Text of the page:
The Fenix BC series lights are handlebar mounted bike lights with internal rechargeable batteries.
The BC30R contains an integrated, non-user-accessible rechargeable lithium battery pack. There are two LEDs to provide a dual beam system with both flood and spot optics.
Review: Long battery life, intense output, and battery monitoring screen pack many features into large package
Review by Nathan Hinkle, Dec. 14, 2015, 6 a.m.
The Fenix BC30, which we recently reviewed, is a great choice for anybody wanting the best in battery flexibility. Whereas the BC30 uses two 18650 batteries which the user must provide and charge themselves, its fraternal twin the BC30R has batteries built in and uses USB charging. The BC30R also offers a nifty OLED battery life meter, similar to those found in the MagicShine Eagle 600 and the NiteRider Lumina 800 OLED. For riders who want a light with great output and a long battery life, but don’t want the hassle of dealing with rechargeable batteries themselves, the BC30R is a strong choice.
Screen and controls
The most noticeable distinct feature of the BC30R is its large OLED screen which displays the remaining battery life. The system is simple and easy to use. There are three buttons on the top of the light – a main power button, a (+) button, and a (-) button. As you might expect, the (+) and (-) increase and decrease the light's output. This is great because you don't need to cycle through all of the modes to switch between a higher and lower setting. As you switch modes, the OLED screen displays "Level n" in the lower corner. Within a few seconds of switching modes, the screen will update to show the estimated runtime remaining. The OLED screen is backlit, so you can see it at night. The backlight brightens when you push a button and dims again after a few seconds to preserve battery life and not be distracting. The display only shows a time estimate; as far as I know there is no way to display a percentage value. Fortunately, the time estimate seems to be very precise, which will be discussed more in the battery section below.
The Fenix BC series lights are handlebar mounted bike lights with internal rechargeable batteries.
The BC30 has a dual LED system for both a flood and spot beam. It uses two 18650 batteries inside the main light housing. The batteries are not included, but some merchants sell bundles with various battery options.
Review: Bringing 18650 batteries to bicycling
Review by Nathan Hinkle, Nov. 7, 2015, 4:30 p.m.
Fenix is a popular manufacturer of high-powered and reliable flashlights. The company has recently started producing lights specifically designed for biking, but with designs heavily influenced by the prosumer flashlight market. The BC30 is a single piece light containing two 18650 lithium batteries and two Cree LEDs. These form a "dual distance" optic which combines a flood and throw pattern. The light is advertised as an 1800 lm light, but the maximum sustained output is only 1200 lm. A remote switch is included which boosts the output to 1800 lm when the button is depressed. The BC30 is large and heavy, but offers a level of flexibility not found in many other headlights. Read on for an introduction to modern rechargeable batteries, or if you're already an 18650 fan, skip to the full review of the light.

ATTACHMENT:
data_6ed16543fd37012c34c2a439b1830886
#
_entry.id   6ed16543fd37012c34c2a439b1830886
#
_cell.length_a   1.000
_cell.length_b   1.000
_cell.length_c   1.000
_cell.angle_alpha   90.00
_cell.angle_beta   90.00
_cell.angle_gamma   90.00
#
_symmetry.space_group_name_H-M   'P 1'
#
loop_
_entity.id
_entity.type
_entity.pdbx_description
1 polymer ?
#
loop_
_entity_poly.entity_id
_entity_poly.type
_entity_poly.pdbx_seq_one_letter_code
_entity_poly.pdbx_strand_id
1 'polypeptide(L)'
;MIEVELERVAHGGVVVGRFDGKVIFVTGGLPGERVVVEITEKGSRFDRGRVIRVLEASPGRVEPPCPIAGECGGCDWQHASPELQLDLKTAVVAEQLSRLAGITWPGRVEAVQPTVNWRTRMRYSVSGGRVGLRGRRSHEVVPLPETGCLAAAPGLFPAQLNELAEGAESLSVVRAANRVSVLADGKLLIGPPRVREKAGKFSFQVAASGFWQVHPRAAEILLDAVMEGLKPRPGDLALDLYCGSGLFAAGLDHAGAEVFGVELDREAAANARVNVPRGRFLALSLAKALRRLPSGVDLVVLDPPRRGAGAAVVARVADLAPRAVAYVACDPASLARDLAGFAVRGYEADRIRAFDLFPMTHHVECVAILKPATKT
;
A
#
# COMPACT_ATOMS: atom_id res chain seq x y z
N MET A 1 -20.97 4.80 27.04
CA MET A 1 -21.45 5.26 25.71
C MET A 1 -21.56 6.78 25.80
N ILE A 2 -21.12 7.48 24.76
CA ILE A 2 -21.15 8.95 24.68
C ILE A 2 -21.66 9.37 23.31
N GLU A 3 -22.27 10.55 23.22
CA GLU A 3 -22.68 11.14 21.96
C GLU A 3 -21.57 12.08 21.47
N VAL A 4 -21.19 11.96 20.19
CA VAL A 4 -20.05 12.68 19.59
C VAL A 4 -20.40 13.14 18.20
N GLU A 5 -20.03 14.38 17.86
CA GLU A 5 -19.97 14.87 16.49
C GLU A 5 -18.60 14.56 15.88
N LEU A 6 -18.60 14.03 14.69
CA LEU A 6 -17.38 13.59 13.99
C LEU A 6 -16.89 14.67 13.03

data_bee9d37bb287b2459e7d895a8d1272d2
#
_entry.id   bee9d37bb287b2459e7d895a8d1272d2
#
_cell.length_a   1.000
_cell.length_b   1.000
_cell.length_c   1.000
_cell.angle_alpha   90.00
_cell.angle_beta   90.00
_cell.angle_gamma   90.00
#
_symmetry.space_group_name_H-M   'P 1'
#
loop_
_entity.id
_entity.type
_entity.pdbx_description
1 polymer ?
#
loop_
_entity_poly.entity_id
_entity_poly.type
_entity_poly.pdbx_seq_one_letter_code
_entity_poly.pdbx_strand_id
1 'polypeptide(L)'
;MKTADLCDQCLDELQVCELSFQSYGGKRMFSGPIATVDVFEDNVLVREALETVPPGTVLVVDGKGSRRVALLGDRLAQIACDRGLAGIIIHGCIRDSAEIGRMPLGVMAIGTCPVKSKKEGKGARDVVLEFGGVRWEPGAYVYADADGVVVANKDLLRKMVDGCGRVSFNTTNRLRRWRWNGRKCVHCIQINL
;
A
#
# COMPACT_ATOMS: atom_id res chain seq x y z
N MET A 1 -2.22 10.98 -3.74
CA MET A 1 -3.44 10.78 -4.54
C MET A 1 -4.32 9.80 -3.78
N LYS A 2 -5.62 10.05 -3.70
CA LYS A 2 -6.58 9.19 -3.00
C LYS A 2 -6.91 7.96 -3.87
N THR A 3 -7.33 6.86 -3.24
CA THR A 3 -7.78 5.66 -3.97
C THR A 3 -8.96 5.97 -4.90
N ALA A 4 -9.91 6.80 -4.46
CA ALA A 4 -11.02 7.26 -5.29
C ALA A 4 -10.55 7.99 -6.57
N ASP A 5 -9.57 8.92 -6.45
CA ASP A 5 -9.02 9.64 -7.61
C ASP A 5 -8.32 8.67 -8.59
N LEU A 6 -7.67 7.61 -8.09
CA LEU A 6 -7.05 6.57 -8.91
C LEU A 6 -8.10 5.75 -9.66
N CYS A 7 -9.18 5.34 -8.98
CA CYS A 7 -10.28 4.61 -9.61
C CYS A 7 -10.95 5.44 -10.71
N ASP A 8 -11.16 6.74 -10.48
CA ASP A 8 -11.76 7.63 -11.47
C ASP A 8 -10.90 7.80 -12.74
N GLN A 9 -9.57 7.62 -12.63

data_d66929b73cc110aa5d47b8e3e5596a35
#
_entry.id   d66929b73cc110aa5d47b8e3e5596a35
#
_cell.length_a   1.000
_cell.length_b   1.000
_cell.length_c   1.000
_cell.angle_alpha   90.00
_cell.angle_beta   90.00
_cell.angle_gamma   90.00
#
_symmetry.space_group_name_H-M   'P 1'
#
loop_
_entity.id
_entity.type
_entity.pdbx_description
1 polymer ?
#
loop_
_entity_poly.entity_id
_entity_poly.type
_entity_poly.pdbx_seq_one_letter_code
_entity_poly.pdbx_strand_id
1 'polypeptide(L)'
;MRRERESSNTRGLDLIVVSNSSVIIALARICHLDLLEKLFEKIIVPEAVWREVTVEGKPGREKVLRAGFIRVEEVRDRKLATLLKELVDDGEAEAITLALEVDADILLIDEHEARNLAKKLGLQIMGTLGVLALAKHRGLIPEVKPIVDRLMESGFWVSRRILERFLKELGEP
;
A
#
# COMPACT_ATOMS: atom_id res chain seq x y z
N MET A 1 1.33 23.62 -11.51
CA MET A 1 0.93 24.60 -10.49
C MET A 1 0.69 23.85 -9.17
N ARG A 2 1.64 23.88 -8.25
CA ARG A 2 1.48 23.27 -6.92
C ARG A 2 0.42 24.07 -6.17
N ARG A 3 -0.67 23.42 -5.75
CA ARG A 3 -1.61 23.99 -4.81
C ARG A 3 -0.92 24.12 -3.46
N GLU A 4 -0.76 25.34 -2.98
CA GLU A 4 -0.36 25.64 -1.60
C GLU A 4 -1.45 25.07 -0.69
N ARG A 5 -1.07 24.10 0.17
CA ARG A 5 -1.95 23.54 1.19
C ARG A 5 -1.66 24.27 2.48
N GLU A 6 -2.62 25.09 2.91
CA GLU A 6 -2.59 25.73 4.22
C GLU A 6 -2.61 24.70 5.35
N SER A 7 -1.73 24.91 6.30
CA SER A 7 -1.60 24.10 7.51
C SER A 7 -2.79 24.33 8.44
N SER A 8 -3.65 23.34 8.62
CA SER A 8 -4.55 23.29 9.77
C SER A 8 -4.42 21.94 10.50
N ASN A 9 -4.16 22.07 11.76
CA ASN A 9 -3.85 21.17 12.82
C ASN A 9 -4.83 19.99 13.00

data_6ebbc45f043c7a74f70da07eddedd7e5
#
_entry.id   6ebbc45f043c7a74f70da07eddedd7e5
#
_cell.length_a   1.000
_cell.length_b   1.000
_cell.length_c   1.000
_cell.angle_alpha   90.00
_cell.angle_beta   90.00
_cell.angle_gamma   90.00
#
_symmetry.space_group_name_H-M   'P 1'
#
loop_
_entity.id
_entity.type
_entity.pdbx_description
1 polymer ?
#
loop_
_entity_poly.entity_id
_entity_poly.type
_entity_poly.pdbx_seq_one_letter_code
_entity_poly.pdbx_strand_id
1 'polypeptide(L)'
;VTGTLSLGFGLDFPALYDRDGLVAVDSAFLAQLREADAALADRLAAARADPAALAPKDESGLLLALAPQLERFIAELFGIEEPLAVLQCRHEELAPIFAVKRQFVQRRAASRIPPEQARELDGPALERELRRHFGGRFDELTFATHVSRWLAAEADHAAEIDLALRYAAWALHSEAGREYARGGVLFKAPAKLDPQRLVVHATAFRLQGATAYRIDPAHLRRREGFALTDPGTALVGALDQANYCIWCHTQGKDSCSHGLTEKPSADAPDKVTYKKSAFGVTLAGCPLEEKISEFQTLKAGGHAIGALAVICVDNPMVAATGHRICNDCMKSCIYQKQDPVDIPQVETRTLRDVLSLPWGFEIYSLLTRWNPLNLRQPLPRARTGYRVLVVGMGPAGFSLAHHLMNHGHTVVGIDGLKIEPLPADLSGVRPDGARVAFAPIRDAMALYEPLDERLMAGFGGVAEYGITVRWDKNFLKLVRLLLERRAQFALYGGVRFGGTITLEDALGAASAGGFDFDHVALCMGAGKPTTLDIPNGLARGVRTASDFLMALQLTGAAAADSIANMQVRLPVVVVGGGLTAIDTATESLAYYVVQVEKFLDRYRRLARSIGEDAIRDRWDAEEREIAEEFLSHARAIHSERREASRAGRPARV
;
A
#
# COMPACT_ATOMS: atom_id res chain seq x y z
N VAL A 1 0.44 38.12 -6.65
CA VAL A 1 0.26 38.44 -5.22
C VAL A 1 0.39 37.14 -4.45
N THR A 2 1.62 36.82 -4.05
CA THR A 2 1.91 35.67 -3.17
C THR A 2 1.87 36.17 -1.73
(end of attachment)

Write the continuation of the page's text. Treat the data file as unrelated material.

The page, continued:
Cateye's rechargeable headlight series, the Volt, has been around for a few years now. After receiving several requests to review these lights, I’m excited to finally have one in hand. The Volt 700 is the top-end model; a review of the entry-level Volt 100 is also on its way. This light stands out from the crowd, featuring a removable USB-rechargeable battery which can be charged even when not attached to the light, and enhanced optics to spread the light evenly over the road.
Output and Visibility
At full power the Volt 700 is bright enough for almost any type of riding, including nighttime trail riding. For rides in the city where some street lighting is present the medium or even low modes are enough to illuminate potholes and debris when traveling at a moderate speed. Cateye's "opticube" lens creates a rectangular beam, spreading the light out across the path in front of you and reducing the amount of light wasted illuminating the sky above you. It doesn’t have a sharp beam cutoff, so you should still be mindful of how you aim it to avoid blinding oncoming traffic. A small side cutout gives some off-axis visibility, although not nearly as much as lights with full side lighting like the Bontrager Ion 700 and the L&M Urban.
Review: Much-improved output and battery life, but mounting frustrations remain
Review by Nathan Hinkle, Oct. 19, 2015, 6 a.m.
The original Cateye Rapid X did not impress me – its small size and weight necessitated weak output and a very short battery life, and the rubber band mount was difficult to use and keep track of. The new Rapid X2 is a significant improvement in many ways. The output has been increased from 15 to 50 lumens, making the light bright and visible, day and night. Unfortunately the mount is still problematic, but for certain applications the Rapid X2 is a strong choice for a taillight. Read on for the full review.
Output, visibility, and flash patterns
Flash pattern viewer:
The Rapid series has always offered a wide range of flash patterns. With 6 different modes it’s a bit much to choose from, but there’s a good mode for almost any situation. A low-brightness steady burn mode and a subtle pulsing mode are both good options to prevent blinding other cyclists nearby. The rapid flashing mode and the fast flashing mode are great for visibility in busy traffic, and are attention-grabbing even in broad daylight. The light remembers the last mode used. A single press of the button cycles through the pattern options and a long press turns the light on or off.
The Flare R is a rechargeable taillight. It has two steady burn modes with the brightest at 25 lumens, and two flash modes which both peak at 65 lumens. The light is specifically designed for flashing daytime visibility, and has amber side LEDs to be seen from all directions.
Review: A quality light with a questionable mount